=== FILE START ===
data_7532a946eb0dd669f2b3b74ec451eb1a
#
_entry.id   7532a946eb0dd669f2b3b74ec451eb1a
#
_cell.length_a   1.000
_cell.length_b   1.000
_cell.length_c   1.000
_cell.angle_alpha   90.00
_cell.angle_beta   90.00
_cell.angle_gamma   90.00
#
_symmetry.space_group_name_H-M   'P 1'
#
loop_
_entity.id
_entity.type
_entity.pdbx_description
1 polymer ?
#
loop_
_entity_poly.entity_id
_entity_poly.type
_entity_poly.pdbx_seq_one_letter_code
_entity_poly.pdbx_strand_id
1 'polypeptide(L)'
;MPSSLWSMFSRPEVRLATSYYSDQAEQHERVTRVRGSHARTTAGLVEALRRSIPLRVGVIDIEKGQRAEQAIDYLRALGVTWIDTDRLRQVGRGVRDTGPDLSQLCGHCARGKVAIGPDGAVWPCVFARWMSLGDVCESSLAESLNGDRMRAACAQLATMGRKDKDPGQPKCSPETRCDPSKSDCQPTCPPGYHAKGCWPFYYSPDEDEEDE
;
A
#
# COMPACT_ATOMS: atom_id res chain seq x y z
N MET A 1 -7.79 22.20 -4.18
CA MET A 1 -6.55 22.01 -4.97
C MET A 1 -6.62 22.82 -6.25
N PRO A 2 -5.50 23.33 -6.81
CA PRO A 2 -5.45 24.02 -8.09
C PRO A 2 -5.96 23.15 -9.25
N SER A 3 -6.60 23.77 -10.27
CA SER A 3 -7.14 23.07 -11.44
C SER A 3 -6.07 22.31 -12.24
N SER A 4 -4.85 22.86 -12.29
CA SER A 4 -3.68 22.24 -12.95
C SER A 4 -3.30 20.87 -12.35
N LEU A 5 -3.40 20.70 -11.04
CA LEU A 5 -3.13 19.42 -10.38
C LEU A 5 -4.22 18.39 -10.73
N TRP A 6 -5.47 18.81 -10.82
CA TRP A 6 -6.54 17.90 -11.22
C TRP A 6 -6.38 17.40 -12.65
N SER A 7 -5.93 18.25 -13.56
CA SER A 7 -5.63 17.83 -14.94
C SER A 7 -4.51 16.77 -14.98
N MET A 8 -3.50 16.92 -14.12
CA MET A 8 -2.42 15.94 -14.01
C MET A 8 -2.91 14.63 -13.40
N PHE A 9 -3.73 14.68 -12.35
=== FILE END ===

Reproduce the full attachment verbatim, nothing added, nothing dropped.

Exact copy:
data_7532a946eb0dd669f2b3b74ec451eb1a
#
_entry.id   7532a946eb0dd669f2b3b74ec451eb1a
#
_cell.length_a   1.000
_cell.length_b   1.000
_cell.length_c   1.000
_cell.angle_alpha   90.00
_cell.angle_beta   90.00
_cell.angle_gamma   90.00
#
_symmetry.space_group_name_H-M   'P 1'
#
loop_
_entity.id
_entity.type
_entity.pdbx_description
1 polymer ?
#
loop_
_entity_poly.entity_id
_entity_poly.type
_entity_poly.pdbx_seq_one_letter_code
_entity_poly.pdbx_strand_id
1 'polypeptide(L)'
;MPSSLWSMFSRPEVRLATSYYSDQAEQHERVTRVRGSHARTTAGLVEALRRSIPLRVGVIDIEKGQRAEQAIDYLRALGVTWIDTDRLRQVGRGVRDTGPDLSQLCGHCARGKVAIGPDGAVWPCVFARWMSLGDVCESSLAESLNGDRMRAACAQLATMGRKDKDPGQPKCSPETRCDPSKSDCQPTCPPGYHAKGCWPFYYSPDEDEEDE
;
A
#
# COMPACT_ATOMS: atom_id res chain seq x y z
N MET A 1 -7.79 22.20 -4.18
CA MET A 1 -6.55 22.01 -4.97
C MET A 1 -6.62 22.82 -6.25
N PRO A 2 -5.50 23.33 -6.81
CA PRO A 2 -5.45 24.02 -8.09
C PRO A 2 -5.96 23.15 -9.25
N SER A 3 -6.60 23.77 -10.27
CA SER A 3 -7.14 23.07 -11.44
C SER A 3 -6.07 22.31 -12.24
N SER A 4 -4.85 22.86 -12.29
CA SER A 4 -3.68 22.24 -12.95
C SER A 4 -3.30 20.87 -12.35
N LEU A 5 -3.40 20.70 -11.04
CA LEU A 5 -3.13 19.42 -10.38
C LEU A 5 -4.22 18.39 -10.73
N TRP A 6 -5.47 18.81 -10.82
CA TRP A 6 -6.54 17.90 -11.22
C TRP A 6 -6.38 17.40 -12.65
N SER A 7 -5.93 18.25 -13.56
CA SER A 7 -5.63 17.83 -14.94
C SER A 7 -4.51 16.77 -14.98
N MET A 8 -3.50 16.92 -14.12
CA MET A 8 -2.42 15.94 -14.01
C MET A 8 -2.91 14.63 -13.40
N PHE A 9 -3.73 14.68 -12.35